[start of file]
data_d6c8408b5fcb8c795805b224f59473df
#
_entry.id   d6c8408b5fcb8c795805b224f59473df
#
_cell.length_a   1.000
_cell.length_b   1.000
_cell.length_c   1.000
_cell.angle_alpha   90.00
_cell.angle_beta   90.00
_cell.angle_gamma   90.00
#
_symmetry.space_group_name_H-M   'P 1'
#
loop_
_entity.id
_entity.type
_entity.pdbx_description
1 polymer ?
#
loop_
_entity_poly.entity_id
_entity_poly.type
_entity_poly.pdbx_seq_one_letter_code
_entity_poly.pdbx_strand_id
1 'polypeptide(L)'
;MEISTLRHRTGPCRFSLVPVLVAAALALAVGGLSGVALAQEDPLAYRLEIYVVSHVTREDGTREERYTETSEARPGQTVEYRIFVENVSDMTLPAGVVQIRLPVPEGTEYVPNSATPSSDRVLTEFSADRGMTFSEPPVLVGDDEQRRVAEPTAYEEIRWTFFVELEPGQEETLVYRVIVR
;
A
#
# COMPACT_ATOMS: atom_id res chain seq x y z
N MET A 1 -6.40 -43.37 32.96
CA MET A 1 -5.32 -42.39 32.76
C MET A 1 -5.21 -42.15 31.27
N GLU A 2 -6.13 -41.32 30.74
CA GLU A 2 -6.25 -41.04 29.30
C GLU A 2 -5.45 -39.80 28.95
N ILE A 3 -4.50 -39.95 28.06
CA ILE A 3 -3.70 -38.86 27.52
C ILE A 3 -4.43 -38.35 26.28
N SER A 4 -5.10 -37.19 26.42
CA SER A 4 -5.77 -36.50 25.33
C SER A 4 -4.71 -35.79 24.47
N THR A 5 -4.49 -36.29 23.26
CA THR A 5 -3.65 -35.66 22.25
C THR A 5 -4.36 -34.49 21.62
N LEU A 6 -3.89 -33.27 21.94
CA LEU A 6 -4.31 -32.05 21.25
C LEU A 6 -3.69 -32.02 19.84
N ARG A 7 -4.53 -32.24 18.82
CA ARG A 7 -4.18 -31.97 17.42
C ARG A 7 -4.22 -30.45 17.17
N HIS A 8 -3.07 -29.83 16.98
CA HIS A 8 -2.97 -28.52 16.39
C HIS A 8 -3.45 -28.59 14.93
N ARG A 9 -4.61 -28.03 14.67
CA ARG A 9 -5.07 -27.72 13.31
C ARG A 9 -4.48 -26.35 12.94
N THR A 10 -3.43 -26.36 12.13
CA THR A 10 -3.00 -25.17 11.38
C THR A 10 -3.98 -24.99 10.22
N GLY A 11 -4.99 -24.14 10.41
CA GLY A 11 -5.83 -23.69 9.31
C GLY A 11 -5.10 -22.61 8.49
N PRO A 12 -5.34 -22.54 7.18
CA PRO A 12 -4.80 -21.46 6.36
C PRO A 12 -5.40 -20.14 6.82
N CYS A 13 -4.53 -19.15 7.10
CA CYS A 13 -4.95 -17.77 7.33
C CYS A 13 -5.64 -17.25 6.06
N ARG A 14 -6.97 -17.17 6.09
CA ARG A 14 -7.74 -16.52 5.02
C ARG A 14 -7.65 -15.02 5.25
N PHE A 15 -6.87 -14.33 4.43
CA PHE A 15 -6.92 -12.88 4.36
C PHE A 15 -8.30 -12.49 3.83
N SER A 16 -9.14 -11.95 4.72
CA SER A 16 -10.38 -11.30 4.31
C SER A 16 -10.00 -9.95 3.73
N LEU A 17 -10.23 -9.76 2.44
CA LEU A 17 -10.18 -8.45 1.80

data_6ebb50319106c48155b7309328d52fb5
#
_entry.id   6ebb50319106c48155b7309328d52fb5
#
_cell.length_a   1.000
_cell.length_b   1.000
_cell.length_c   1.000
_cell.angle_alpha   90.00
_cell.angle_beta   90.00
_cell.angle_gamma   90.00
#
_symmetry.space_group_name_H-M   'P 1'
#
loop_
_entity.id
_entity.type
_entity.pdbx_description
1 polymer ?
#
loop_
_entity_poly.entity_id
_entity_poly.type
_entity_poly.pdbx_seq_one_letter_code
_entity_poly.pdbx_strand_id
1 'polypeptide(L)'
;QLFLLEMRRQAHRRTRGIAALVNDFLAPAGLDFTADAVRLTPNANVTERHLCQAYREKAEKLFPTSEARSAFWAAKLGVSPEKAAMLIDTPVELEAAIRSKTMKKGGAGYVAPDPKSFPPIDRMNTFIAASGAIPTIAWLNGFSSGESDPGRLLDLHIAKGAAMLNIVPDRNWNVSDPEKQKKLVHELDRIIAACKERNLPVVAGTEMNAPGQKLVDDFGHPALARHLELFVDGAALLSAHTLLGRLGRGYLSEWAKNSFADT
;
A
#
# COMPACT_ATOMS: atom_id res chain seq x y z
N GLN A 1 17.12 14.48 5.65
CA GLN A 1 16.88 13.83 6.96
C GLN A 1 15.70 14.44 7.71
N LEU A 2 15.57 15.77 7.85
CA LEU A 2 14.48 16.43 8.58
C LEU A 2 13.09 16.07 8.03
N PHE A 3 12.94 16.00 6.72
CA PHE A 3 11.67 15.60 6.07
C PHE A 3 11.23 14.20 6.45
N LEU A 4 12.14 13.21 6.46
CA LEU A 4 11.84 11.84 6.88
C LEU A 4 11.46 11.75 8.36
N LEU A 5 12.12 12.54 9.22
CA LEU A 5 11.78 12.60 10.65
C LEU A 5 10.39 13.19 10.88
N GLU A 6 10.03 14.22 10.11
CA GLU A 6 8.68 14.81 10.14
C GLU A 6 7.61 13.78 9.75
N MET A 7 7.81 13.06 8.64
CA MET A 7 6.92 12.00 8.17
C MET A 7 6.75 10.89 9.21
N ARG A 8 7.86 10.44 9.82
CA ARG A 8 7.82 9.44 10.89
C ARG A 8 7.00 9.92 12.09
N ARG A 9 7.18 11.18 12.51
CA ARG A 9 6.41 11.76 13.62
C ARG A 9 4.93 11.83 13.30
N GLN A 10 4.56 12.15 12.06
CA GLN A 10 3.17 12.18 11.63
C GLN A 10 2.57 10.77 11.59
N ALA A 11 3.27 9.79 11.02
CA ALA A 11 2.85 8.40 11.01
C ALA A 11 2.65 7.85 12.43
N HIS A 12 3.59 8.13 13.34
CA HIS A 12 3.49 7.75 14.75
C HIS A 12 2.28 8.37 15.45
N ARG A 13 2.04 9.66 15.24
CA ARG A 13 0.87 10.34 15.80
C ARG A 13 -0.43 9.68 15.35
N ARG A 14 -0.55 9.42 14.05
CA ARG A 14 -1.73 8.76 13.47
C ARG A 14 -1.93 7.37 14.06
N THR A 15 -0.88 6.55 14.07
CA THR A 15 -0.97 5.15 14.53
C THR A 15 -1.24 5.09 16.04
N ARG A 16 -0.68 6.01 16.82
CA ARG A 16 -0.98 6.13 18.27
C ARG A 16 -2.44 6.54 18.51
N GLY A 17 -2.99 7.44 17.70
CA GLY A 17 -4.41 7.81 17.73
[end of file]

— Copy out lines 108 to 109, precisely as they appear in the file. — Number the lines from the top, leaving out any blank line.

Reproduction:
A
#